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A New World Order
5 stars

Brighton Town Hall
Brighton Festival
Reviewed by Mathilda Gregory

A New World Order was first performed in this venue during 2007's Brighton Festival. Now it’s back, and with its themes of repression of dissidence and state-sanctioned violence, it is more timely than ever.

This brilliant production stages scenes from 5 short Pinter plays (A New World Order, One for the Road, Precisely, Mountain Language and Press Conference) in the plush offices, dingy basements and hidden places of Brighton Town Hall. The building was once Brighton's police station, and the old cells in the lower levels have a disturbing haunted feel. With echoes of Kafka, 1984 and Brazil, this production also weaves in threads of modern human rights issues, with prisoners in orange jumpsuits and torturers dressed as British squaddies.

It's not an interactive show, but we are ushered from space to space by surly security, who occasionally pull people out of the crowd and escort them through other doorways. Sometimes they come back, sometimes they don’t. We are split randomly into groups and taken in different directions. Friends in the audience are separated and don’t know where their companions are, or when they might be able to join them again. It's all brilliantly-done, and adds to a real sense of unease: we are not in control, and the people who are can be unpredictable and dangerous. Unnervingly we hear dogs barking and children screaming; we walk through archives of mouldering files that are marked with words like 'Disappeared'.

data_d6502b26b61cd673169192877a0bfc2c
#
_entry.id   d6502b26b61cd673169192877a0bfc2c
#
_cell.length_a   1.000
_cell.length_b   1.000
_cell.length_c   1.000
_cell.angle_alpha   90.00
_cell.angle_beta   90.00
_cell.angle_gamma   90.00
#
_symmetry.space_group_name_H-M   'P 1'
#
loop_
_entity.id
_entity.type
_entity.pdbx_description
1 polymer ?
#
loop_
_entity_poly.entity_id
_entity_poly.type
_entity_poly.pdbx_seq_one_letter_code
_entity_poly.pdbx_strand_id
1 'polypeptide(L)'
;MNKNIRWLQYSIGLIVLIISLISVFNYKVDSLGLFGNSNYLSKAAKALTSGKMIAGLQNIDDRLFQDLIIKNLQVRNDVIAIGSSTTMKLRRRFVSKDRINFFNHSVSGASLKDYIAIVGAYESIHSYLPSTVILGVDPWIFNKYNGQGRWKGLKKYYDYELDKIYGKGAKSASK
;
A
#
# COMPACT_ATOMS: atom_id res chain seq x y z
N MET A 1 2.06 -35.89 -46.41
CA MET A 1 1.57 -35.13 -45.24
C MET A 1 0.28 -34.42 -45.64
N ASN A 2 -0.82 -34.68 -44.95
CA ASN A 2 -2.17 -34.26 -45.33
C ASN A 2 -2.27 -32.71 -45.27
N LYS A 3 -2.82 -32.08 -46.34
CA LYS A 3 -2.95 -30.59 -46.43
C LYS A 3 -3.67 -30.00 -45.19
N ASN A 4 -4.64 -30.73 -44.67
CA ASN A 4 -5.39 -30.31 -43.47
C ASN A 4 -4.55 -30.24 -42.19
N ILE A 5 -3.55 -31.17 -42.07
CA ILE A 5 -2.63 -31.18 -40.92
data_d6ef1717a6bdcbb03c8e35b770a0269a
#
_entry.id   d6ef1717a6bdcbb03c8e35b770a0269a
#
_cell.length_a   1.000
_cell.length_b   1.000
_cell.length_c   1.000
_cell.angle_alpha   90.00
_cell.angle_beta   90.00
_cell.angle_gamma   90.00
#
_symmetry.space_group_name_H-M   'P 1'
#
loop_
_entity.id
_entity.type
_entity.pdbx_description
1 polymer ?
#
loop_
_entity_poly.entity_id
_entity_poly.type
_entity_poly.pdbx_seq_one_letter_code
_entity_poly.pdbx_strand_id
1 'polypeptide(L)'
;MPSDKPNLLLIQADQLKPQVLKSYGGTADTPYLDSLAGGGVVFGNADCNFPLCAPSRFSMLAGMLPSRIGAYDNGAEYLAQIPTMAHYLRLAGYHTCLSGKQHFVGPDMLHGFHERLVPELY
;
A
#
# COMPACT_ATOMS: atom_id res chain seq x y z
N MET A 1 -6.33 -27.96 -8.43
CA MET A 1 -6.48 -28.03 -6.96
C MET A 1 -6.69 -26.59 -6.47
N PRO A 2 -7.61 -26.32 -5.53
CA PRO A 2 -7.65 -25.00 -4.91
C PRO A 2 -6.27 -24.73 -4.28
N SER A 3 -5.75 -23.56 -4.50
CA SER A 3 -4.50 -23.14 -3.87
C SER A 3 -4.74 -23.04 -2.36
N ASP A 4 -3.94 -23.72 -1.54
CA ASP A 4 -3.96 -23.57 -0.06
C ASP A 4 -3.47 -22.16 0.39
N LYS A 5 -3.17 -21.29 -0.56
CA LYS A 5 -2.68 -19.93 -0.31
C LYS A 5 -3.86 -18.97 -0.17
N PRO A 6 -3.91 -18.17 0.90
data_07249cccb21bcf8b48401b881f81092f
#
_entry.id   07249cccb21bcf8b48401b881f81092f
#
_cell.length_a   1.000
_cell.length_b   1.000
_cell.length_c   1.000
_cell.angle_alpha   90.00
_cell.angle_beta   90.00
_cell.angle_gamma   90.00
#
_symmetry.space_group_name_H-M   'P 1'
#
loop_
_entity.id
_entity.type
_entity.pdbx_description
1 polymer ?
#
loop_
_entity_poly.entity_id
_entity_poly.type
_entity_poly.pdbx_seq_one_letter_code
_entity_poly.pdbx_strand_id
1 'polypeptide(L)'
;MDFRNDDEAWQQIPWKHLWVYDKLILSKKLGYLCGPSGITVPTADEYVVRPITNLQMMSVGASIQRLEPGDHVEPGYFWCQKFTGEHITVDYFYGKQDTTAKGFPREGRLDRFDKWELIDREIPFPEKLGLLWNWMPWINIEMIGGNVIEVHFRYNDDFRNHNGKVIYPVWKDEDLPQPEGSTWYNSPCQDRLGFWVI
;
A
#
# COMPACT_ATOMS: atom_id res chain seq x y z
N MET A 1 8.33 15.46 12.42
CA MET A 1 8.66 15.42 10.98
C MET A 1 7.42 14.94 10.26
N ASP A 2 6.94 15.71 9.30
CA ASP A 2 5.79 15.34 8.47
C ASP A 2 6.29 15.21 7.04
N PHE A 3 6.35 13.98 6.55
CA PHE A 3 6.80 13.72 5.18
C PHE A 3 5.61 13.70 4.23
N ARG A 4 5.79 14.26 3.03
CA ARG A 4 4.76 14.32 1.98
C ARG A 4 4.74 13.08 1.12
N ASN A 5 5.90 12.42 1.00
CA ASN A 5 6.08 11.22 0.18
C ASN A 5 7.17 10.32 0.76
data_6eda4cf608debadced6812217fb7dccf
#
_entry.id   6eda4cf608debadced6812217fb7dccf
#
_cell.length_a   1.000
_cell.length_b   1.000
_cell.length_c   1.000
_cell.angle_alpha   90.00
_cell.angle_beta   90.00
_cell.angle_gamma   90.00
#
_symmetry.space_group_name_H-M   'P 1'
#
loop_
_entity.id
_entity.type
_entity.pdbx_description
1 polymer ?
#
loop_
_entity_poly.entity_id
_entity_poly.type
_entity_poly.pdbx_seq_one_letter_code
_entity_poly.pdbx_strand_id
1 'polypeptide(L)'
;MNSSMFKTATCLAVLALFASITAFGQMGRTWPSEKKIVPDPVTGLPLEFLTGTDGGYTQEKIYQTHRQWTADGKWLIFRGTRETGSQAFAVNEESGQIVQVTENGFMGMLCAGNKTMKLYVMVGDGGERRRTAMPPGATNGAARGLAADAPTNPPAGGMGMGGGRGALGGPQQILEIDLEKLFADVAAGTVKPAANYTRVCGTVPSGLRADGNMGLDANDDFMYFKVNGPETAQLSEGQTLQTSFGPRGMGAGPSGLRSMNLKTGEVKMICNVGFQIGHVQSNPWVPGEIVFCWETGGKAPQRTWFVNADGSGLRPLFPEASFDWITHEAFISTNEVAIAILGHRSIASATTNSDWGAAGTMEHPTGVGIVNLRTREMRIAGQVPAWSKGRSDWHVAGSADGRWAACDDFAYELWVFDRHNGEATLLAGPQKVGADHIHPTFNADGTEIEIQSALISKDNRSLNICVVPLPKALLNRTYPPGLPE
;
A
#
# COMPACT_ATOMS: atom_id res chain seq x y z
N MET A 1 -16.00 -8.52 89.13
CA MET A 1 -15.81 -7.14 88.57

As the show continues, beginning in civic splendour and then revealing the rotten foundations on which this is built, we discover that all this is being done in the name of keeping the world “clean for democracy”. The topicality of Pinter's dialogue is astounding, and the fact that this piece is built on the work of a truly great writer means that this is one site-specific promenade piece that offers more than striking visuals.

It's rare to find a piece where setting, script, direction, innovation and performances (I particularly liked Jem Wall and Beth Fitzgerald) come together to create something with such an unflinching message. The piece's devastating and abrupt conclusion leaves you with no doubt that it has something important to say about the world we are living in today, and not an ounce of shyness about saying it.

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